When Are Pay-to-Stay Bonuses a Good Idea?
Cisco Systems, Inc. announced today that it is purchasing Columbia, Md.-based cybersecurity company Sourcefire, Inc. for $2.7 billion. The deal includes retention-based incentives for Sourcefire execs. And this isn't the only recent deal announcement that included pot-sweeteners to keep key employees onboard: In April, Dell's board approved $91.1 million in retention bonuses for key players while it pursued a buyout deal.
Retention bonuses can be useful tools in specific situations, says business consultant Andy Birol, who heads Pittsburgh-based Birol Growth Consulting, an international management consulting firm specializing in growth strategies, including mergers and acquisitions.
Designed to keep key people during periods of transition, retention bonuses usually come with a contract, and sometimes the bonus that accrues over time--the longer they stay, the more the employee will get paid up until the expiration of the bonus period. These incentives help ensure that expertise and institutional knowledge isn't lost during acquisition, merger or other times when it's most critical.
He says there are three times when they're most appropriate.
1. Talent preservation.
Jittery employees may jump ship, fearing their jobs are in jeopardy during times of transition. When you have personnel who are essential to your business, such as product designers, key managers, and rain-making salespeople, you want to be sure that loss of talent doesn't add to the considerable challenges of merger or company sale. Loss of key employees could cause problems, especially if the deal depends on certain performance measures and assets.
"You can't have the keeper of the keys leave before the keys are turned over," Birol says. "Retention bonuses can help you keep your best people by offering them some security in exchange for staying."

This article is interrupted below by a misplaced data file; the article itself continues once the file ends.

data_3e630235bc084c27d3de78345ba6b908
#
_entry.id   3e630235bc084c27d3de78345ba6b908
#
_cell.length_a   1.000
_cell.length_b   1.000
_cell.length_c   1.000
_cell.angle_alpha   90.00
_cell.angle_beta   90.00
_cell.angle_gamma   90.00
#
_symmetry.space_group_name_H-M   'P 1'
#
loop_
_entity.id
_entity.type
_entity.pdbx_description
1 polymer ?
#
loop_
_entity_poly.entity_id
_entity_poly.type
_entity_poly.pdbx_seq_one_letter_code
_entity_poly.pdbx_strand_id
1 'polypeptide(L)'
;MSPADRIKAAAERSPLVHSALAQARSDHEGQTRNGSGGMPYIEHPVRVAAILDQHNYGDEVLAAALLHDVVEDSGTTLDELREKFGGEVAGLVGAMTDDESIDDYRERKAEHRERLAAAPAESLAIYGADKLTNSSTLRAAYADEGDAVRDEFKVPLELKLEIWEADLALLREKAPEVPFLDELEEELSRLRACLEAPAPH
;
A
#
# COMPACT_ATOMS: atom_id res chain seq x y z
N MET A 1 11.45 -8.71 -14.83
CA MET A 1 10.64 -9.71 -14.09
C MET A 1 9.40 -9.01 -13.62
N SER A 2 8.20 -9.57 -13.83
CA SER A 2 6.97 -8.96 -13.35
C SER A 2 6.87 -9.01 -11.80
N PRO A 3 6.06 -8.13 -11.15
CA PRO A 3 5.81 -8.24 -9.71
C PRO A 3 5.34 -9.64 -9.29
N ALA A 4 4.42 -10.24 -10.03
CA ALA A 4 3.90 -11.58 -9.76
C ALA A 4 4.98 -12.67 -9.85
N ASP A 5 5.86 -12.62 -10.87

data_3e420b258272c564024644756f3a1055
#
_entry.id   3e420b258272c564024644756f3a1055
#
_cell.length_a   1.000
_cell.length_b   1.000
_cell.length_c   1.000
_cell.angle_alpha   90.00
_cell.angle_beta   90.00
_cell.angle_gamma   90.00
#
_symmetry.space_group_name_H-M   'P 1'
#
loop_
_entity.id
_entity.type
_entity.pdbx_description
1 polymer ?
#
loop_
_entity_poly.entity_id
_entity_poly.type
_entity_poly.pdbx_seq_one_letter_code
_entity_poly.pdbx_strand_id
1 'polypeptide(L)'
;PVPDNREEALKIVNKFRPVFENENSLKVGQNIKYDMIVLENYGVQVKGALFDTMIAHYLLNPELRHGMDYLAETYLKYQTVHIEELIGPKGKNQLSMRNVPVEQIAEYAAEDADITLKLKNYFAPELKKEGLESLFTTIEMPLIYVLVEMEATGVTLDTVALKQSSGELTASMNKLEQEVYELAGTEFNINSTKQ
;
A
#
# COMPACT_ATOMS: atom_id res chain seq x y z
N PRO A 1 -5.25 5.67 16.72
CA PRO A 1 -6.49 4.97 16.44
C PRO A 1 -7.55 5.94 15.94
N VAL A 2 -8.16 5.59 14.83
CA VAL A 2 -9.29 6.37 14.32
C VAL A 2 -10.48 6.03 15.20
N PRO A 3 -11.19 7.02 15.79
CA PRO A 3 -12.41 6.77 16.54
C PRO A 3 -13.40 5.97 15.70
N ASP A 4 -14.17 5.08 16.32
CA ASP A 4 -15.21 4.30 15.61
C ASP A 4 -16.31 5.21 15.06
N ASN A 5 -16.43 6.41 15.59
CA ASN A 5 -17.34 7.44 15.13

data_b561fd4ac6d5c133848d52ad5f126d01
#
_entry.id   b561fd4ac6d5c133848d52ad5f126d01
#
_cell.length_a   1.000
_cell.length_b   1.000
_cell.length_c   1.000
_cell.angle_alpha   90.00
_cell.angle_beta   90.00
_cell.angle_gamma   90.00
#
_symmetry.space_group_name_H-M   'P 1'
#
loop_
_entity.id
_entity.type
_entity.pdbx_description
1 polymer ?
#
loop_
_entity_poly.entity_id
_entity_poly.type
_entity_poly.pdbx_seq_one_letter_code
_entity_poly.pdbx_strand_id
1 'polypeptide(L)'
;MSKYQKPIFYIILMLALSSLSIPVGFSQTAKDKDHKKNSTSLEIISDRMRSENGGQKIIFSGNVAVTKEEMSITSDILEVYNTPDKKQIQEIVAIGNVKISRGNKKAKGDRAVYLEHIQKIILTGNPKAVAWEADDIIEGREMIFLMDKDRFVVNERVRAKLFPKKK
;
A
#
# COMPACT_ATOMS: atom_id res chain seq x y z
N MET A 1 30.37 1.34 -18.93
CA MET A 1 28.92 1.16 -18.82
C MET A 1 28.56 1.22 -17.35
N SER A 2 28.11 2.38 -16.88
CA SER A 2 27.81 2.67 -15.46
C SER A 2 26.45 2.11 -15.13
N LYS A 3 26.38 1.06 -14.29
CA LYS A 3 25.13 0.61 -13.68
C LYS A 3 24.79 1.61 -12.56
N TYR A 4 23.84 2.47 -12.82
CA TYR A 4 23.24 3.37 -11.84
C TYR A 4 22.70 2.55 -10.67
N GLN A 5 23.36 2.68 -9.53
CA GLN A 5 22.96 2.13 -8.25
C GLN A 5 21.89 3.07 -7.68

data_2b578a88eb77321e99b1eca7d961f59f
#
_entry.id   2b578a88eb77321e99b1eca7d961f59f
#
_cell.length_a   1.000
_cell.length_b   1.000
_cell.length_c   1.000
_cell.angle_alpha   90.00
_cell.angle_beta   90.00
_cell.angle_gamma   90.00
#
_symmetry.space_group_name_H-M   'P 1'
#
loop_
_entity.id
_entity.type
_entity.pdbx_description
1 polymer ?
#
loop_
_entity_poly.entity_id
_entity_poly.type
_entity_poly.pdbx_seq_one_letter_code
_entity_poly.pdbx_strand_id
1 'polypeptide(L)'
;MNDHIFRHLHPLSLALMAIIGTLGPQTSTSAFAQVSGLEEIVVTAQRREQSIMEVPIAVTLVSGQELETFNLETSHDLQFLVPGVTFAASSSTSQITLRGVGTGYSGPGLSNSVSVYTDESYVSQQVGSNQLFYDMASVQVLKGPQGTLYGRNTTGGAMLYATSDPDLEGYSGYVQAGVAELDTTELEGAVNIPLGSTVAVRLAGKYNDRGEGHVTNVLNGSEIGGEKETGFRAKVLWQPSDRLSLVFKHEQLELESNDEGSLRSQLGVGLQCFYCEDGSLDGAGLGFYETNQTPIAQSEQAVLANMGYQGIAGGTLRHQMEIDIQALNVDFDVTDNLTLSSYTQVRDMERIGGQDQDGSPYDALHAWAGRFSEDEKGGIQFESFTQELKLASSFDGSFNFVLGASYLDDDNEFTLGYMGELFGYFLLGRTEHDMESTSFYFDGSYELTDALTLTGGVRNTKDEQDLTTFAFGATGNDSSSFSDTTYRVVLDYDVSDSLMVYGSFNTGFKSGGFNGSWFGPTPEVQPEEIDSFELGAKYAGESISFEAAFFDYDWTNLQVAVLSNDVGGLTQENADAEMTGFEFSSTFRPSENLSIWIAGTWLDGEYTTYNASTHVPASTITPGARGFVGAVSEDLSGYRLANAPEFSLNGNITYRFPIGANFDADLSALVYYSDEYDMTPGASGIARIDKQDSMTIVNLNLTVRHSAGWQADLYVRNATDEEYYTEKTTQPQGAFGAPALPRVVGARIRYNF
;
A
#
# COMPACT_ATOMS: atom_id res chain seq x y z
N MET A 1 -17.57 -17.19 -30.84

Related: How to Keep Employees Engaged
2. Key function continuity.
Whether it's keeping your customer service department running smoothly to retain customers or ensuring that accounting processes remain uninterrupted to ensure healthy cash flow and expense management, retention bonuses can be a valuable tool, Birol says. Companies may pay retention bonuses to top employees who run essential functions that directly affect overall operations.
3. Relationship management.
If your number-one salesperson has a strong relationship with your top customers, losing the employee could mean losing the customers, too. Key employees may hold relationships with customers, vendors, or others who are essential to keep your business operating well. Paying retention bonuses to procurement officers, salespeople or others who hold those relationships and the institutional knowledge that goes with them can help you keep those aspects of your business constant as it completes its transition.
"Retention bonuses are not about loyalty. They're about triage during transitional events. It’s about stabilizing the patient who's bleeding profusely. They help keep your key people from leaving during a specific period of time and affecting your company in a negative way," Birol says.